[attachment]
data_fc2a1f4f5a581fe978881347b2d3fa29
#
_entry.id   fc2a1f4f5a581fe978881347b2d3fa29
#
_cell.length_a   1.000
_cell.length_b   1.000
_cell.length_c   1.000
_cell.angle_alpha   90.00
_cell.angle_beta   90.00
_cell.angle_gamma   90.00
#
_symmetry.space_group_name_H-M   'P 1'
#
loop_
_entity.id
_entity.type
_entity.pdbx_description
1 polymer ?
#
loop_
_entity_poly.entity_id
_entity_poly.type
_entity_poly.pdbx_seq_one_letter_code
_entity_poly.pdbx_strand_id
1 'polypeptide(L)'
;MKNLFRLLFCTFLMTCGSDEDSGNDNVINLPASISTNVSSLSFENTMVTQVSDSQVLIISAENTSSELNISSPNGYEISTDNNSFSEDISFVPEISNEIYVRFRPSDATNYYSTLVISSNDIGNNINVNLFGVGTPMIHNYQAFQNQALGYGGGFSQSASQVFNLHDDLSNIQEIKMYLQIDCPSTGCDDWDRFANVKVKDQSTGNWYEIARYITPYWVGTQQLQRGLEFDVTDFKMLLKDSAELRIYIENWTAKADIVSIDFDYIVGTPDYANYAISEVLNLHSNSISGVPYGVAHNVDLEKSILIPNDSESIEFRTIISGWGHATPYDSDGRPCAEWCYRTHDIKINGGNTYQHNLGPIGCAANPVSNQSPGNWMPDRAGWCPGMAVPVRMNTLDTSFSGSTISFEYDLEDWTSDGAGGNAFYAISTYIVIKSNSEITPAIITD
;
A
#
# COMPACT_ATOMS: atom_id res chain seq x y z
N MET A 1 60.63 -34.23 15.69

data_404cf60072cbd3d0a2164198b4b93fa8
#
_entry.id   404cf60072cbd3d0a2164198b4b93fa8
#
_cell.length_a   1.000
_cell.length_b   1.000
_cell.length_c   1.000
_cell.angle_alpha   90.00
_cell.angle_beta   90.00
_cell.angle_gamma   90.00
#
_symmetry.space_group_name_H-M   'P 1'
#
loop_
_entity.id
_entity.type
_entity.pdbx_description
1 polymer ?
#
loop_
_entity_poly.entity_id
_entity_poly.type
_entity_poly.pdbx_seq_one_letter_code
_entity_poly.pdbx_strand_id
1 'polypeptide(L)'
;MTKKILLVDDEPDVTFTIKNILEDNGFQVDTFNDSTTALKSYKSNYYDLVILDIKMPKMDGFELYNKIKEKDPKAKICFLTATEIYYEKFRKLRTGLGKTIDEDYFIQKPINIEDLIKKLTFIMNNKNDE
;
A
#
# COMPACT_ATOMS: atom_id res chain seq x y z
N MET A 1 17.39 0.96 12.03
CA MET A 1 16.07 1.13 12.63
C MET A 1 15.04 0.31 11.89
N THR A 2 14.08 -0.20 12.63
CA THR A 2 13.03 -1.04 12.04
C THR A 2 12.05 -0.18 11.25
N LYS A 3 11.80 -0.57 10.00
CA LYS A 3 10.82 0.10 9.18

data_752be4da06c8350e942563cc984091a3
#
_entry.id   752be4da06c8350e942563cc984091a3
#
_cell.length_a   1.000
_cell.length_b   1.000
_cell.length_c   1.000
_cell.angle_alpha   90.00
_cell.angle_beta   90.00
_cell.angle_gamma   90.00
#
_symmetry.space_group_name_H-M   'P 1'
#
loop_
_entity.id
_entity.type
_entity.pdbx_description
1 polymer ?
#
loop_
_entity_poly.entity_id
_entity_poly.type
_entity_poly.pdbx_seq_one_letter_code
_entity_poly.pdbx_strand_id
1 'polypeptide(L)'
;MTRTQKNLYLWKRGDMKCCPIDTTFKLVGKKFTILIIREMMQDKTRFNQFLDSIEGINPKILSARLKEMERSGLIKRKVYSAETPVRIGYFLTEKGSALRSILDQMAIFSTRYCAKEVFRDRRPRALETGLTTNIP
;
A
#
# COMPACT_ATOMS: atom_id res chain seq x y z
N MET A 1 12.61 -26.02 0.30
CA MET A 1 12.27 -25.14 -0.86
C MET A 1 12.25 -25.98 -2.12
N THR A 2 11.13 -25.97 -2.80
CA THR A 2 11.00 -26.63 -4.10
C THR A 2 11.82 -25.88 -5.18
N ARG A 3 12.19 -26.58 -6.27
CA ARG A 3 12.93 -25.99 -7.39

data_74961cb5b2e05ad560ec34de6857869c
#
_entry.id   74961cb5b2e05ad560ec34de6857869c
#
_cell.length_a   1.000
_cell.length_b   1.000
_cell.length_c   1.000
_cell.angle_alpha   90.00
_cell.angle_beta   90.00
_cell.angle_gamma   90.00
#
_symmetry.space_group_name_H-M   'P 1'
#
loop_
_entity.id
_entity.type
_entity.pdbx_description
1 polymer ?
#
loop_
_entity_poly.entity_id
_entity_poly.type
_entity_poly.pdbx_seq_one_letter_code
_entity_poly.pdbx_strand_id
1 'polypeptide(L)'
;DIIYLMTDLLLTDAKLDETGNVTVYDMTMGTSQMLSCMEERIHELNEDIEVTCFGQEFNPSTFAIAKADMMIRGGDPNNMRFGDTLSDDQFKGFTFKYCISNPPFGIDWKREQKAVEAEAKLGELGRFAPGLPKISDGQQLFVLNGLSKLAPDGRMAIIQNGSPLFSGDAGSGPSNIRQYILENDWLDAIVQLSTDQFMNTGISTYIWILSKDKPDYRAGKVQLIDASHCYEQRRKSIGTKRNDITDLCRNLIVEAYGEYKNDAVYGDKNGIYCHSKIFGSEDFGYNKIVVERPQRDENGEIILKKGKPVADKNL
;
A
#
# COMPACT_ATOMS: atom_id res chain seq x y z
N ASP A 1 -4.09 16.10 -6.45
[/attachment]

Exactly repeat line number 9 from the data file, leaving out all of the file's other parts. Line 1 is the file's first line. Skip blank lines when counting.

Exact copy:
_cell.angle_beta   90.00